Fannie Mae earned $991 million, or 94 cents a share, in the third quarter, up 16% from the year-earlier period, the secondary-market giant reported Wednesday.
The government-sponsored enterprise's results were in line with Wall Street's expectations, and at midmorning its stock price was little changed at $66.1875, up 0.76%.
In a statement, Fannie's chairman and chief executive, Franklin D. Raines, attributed the rise in profits to growth of the company's mortgage portfolio and a decline in losses from defaults and delinquencies.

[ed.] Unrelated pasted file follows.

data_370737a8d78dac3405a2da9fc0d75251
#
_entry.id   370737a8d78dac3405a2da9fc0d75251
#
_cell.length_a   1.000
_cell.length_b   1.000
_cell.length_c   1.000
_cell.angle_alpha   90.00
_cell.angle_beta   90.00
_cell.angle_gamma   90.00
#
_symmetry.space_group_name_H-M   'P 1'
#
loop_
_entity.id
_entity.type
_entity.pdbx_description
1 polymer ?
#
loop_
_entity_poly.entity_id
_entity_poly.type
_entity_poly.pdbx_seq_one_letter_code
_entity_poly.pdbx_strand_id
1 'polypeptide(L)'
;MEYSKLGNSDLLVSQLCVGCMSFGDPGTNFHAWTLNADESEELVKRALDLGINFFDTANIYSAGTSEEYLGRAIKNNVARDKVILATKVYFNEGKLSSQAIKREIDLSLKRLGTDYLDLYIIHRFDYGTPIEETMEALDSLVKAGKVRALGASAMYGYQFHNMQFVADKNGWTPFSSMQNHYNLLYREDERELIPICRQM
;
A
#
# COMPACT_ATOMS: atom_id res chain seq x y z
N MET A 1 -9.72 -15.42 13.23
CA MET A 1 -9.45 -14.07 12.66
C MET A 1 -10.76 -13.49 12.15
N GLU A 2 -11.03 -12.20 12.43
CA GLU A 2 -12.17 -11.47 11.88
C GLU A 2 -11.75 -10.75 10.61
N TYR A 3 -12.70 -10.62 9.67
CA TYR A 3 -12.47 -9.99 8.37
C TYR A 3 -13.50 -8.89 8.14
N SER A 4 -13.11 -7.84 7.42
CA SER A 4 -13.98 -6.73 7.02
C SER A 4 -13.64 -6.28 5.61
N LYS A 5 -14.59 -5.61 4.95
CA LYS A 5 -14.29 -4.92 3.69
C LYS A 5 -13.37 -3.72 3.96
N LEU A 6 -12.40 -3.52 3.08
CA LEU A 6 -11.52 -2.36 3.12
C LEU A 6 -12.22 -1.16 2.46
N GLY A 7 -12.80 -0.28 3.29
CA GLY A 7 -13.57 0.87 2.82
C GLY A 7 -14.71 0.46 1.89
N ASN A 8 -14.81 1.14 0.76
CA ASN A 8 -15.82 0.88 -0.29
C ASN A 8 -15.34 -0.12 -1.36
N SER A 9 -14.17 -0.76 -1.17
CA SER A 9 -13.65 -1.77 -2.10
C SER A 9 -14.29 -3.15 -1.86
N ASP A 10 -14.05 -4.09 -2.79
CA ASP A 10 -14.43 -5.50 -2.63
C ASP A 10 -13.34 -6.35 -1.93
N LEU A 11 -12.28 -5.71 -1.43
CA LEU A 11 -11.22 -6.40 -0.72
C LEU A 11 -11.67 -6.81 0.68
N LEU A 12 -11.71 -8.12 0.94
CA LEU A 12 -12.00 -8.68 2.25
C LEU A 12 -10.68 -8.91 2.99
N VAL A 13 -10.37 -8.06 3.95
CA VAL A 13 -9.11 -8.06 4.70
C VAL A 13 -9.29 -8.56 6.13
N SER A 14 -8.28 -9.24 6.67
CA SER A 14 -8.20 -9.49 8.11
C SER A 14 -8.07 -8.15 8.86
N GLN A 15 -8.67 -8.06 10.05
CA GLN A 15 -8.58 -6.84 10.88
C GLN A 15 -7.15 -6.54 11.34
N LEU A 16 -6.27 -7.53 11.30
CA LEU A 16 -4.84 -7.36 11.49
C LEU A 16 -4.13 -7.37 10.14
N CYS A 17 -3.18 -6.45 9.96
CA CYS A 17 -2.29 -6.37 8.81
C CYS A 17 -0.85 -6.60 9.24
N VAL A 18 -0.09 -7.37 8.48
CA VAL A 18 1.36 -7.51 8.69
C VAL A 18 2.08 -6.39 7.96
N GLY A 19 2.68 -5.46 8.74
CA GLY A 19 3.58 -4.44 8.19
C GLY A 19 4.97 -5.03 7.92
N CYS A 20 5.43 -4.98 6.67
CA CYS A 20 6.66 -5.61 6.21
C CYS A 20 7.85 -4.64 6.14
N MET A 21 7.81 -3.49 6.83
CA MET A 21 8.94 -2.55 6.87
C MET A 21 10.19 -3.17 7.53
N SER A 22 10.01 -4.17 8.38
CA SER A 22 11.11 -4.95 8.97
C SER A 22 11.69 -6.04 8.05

The portfolio grew 34%, to $504 billion. Net interest income increased 16%, to $1.241 billion, despite a narrowing of Fannie's net interest margin by 5 basis points, to 100 basis points.
Credit-related expenses, which include property foreclosure costs and loss provisions, fell 68%, to $20.8 million. Lehman Brothers analyst Bruce W. Harting said this sharp decline was due to a strong economy; a hot housing market, which lets Fannie sell foreclosed properties at a gain; and Fannie's improved monitoring of its loans' performance.